Mi3 more than a match for pricier rivals

FLAGSHIP DEVICE: The Mi3 mirrors the hardware specifications of its competitors.


    Mar 13, 2014

    Mi3 more than a match for pricier rivals

    IF XIAOMI'S $169 Redmi was a warning shot aimed at lower-end smartphones from makers such as Nokia, then the China handset maker's follow-up, Mi3, is clearly a full-frontal assault on the big boys Samsung, Sony, LG and HTC.

    As a flagship device, the Mi3 mirrors the hardware specifications of its competitors: quad-core Qualcomm Snapdragon 800 processors, full high-definition displays, 13MP camera and Near Field Communication (NFC) support.

    But where the competition opens at $800, the Mi3 very nearly halves that entry price to $419.

    This is more than twice what the Redmi costs.

    But where the Redmi comes in a plastic shell and has a 4.7-inch screen, the Mi3 has an aluminium-magnesium alloy frame and a full high-definition 5-inch display.

    In terms of design, the phone looks like a collaboration between HTC and Nokia's designers, with its sealed back and curvy sides.

    The metal chassis gives it a more polished feel than the plastic and glass of Samsung and Sony devices. The trade-off is that you cannot remove the cover of the Mi3 to put in a spare battery.

    The interface is identical to the Redmi's in look and feel - and has more than a whiff of Apple about it.

    A great strength of China-made smartphones is that they tend to skip the software bloat that major vendors love. Instead, Xiaomi has put in useful features such as user access to permissions and start-up apps, which give users greater control over the phone's memory and hardware resources.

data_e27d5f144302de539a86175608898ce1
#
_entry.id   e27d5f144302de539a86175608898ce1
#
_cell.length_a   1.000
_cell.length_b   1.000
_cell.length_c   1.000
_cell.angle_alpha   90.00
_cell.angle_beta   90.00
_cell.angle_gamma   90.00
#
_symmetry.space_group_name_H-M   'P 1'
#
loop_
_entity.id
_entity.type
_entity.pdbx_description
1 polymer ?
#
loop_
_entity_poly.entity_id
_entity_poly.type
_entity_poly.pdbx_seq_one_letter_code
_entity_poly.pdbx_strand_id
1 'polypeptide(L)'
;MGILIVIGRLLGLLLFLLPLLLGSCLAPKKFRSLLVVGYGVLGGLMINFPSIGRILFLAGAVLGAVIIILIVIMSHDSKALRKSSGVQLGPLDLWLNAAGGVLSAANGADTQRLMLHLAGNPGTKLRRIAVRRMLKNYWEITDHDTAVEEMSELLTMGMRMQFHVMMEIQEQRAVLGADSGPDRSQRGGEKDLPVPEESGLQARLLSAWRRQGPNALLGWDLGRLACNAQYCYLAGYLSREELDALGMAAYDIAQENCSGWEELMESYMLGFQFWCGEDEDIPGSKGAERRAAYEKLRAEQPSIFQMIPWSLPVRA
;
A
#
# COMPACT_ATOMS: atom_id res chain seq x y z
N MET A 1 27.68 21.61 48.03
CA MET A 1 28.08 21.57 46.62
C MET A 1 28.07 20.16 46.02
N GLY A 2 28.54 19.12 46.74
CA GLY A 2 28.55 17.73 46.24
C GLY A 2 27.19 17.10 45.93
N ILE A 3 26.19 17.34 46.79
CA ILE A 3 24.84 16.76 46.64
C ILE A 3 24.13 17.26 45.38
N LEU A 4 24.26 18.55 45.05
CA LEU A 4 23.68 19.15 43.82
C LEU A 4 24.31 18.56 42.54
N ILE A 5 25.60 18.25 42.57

Of course, there are similar free apps available from the Google Play Store, but most China vendors have included them out of the box.

    The theme store remains intact, as does the private SMS message inbox for those who prefer to keep some incoming texts private.

    Of course, both the Samsung and LG flagship phones have bigger screens and are considerably thinner, but they also cost twice as much.

    While its pricing and hardware are eye-catching, the Mi3 does have its limitations:

    Its single speaker at the base of the device is weak, both in volume and bass;

    The flash is a useful addition, but the camera's performance in low light is weak;

    The camera does not handle colour reproduction as well as the LG G Flex or Samsung Galaxy Note 3;

    There is no microSD card slot, so users are stuck with only 16GB of internal memory.

    The Mi3 is a 3G-only device and does not offer 4G LTE speeds that come with other flagship phones.

    The battery life is also on the low side, lasting a little over six hours on Digital Life's battery test.